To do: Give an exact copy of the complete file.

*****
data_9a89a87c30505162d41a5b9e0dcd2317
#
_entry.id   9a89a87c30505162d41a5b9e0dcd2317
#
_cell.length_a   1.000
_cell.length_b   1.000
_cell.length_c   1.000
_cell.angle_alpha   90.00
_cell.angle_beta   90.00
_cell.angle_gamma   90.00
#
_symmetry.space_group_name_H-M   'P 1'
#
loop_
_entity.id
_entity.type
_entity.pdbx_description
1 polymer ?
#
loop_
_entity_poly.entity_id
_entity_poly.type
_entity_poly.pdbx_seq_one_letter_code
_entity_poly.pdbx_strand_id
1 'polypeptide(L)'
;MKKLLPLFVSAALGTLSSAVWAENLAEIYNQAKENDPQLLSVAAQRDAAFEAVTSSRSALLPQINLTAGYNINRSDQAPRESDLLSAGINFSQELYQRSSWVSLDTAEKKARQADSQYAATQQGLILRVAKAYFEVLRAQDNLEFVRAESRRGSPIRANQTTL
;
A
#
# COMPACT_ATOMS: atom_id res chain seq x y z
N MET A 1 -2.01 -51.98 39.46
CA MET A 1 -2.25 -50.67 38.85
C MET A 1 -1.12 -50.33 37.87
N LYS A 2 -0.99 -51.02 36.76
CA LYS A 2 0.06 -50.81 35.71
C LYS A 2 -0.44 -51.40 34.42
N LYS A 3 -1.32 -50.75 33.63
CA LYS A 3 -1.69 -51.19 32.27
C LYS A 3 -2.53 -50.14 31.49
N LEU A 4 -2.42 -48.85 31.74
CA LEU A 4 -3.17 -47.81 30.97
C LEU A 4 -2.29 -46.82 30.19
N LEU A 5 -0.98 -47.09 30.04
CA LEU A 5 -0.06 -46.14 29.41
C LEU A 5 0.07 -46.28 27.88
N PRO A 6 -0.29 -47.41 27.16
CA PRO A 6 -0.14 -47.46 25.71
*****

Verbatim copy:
data_9a89a87c30505162d41a5b9e0dcd2317
#
_entry.id   9a89a87c30505162d41a5b9e0dcd2317
#
_cell.length_a   1.000
_cell.length_b   1.000
_cell.length_c   1.000
_cell.angle_alpha   90.00
_cell.angle_beta   90.00
_cell.angle_gamma   90.00
#
_symmetry.space_group_name_H-M   'P 1'
#
loop_
_entity.id
_entity.type
_entity.pdbx_description
1 polymer ?
#
loop_
_entity_poly.entity_id
_entity_poly.type
_entity_poly.pdbx_seq_one_letter_code
_entity_poly.pdbx_strand_id
1 'polypeptide(L)'
;MKKLLPLFVSAALGTLSSAVWAENLAEIYNQAKENDPQLLSVAAQRDAAFEAVTSSRSALLPQINLTAGYNINRSDQAPRESDLLSAGINFSQELYQRSSWVSLDTAEKKARQADSQYAATQQGLILRVAKAYFEVLRAQDNLEFVRAESRRGSPIRANQTTL
;
A
#
# COMPACT_ATOMS: atom_id res chain seq x y z
N MET A 1 -2.01 -51.98 39.46
CA MET A 1 -2.25 -50.67 38.85
C MET A 1 -1.12 -50.33 37.87
N LYS A 2 -0.99 -51.02 36.76
CA LYS A 2 0.06 -50.81 35.71
C LYS A 2 -0.44 -51.40 34.42
N LYS A 3 -1.32 -50.75 33.63
CA LYS A 3 -1.69 -51.19 32.27
C LYS A 3 -2.53 -50.14 31.49
N LEU A 4 -2.42 -48.85 31.74
CA LEU A 4 -3.17 -47.81 30.97
C LEU A 4 -2.29 -46.82 30.19
N LEU A 5 -0.98 -47.09 30.04
CA LEU A 5 -0.06 -46.14 29.41
C LEU A 5 0.07 -46.28 27.88
N PRO A 6 -0.29 -47.41 27.16
CA PRO A 6 -0.14 -47.46 25.71